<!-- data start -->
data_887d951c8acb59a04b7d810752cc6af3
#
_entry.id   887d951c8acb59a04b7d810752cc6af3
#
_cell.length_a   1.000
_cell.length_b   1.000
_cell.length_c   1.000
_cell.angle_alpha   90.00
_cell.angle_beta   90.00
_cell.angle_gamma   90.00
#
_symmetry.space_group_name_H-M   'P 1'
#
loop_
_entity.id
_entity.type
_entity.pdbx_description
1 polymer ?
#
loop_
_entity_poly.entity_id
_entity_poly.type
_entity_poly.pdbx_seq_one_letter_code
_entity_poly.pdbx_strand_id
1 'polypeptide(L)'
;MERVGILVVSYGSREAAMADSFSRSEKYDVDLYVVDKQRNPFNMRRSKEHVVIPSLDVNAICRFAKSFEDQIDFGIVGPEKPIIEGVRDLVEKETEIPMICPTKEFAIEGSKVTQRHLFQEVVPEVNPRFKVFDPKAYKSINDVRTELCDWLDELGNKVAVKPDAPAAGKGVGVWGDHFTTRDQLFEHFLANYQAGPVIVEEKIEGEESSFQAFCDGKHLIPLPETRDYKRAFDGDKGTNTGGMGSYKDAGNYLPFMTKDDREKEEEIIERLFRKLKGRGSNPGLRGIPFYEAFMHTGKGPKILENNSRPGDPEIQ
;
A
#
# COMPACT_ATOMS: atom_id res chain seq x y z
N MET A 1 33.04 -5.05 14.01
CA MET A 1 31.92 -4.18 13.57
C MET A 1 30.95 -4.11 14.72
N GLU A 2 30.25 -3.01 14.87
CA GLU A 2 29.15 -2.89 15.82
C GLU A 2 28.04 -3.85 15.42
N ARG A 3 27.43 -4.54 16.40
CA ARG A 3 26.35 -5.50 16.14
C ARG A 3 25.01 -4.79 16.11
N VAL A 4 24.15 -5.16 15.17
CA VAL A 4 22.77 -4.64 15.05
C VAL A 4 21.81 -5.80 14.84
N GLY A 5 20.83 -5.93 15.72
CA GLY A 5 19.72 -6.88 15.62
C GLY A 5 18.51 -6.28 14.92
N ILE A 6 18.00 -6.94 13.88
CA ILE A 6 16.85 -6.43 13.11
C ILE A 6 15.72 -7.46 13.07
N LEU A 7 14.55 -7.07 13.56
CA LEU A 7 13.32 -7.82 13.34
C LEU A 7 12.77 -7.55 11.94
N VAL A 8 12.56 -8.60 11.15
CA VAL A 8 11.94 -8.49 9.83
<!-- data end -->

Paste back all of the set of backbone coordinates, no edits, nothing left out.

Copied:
data_887d951c8acb59a04b7d810752cc6af3
#
_entry.id   887d951c8acb59a04b7d810752cc6af3
#
_cell.length_a   1.000
_cell.length_b   1.000
_cell.length_c   1.000
_cell.angle_alpha   90.00
_cell.angle_beta   90.00
_cell.angle_gamma   90.00
#
_symmetry.space_group_name_H-M   'P 1'
#
loop_
_entity.id
_entity.type
_entity.pdbx_description
1 polymer ?
#
loop_
_entity_poly.entity_id
_entity_poly.type
_entity_poly.pdbx_seq_one_letter_code
_entity_poly.pdbx_strand_id
1 'polypeptide(L)'
;MERVGILVVSYGSREAAMADSFSRSEKYDVDLYVVDKQRNPFNMRRSKEHVVIPSLDVNAICRFAKSFEDQIDFGIVGPEKPIIEGVRDLVEKETEIPMICPTKEFAIEGSKVTQRHLFQEVVPEVNPRFKVFDPKAYKSINDVRTELCDWLDELGNKVAVKPDAPAAGKGVGVWGDHFTTRDQLFEHFLANYQAGPVIVEEKIEGEESSFQAFCDGKHLIPLPETRDYKRAFDGDKGTNTGGMGSYKDAGNYLPFMTKDDREKEEEIIERLFRKLKGRGSNPGLRGIPFYEAFMHTGKGPKILENNSRPGDPEIQ
;
A
#
# COMPACT_ATOMS: atom_id res chain seq x y z
N MET A 1 33.04 -5.05 14.01
CA MET A 1 31.92 -4.18 13.57
C MET A 1 30.95 -4.11 14.72
N GLU A 2 30.25 -3.01 14.87
CA GLU A 2 29.15 -2.89 15.82
C GLU A 2 28.04 -3.85 15.42
N ARG A 3 27.43 -4.54 16.40
CA ARG A 3 26.35 -5.50 16.14
C ARG A 3 25.01 -4.79 16.11
N VAL A 4 24.15 -5.16 15.17
CA VAL A 4 22.77 -4.64 15.05
C VAL A 4 21.81 -5.80 14.84
N GLY A 5 20.83 -5.93 15.72
CA GLY A 5 19.72 -6.88 15.62
C GLY A 5 18.51 -6.28 14.92
N ILE A 6 18.00 -6.94 13.88
CA ILE A 6 16.85 -6.43 13.11
C ILE A 6 15.72 -7.46 13.07
N LEU A 7 14.55 -7.07 13.56
CA LEU A 7 13.32 -7.82 13.34
C LEU A 7 12.77 -7.55 11.94
N VAL A 8 12.56 -8.60 11.15
CA VAL A 8 11.94 -8.49 9.83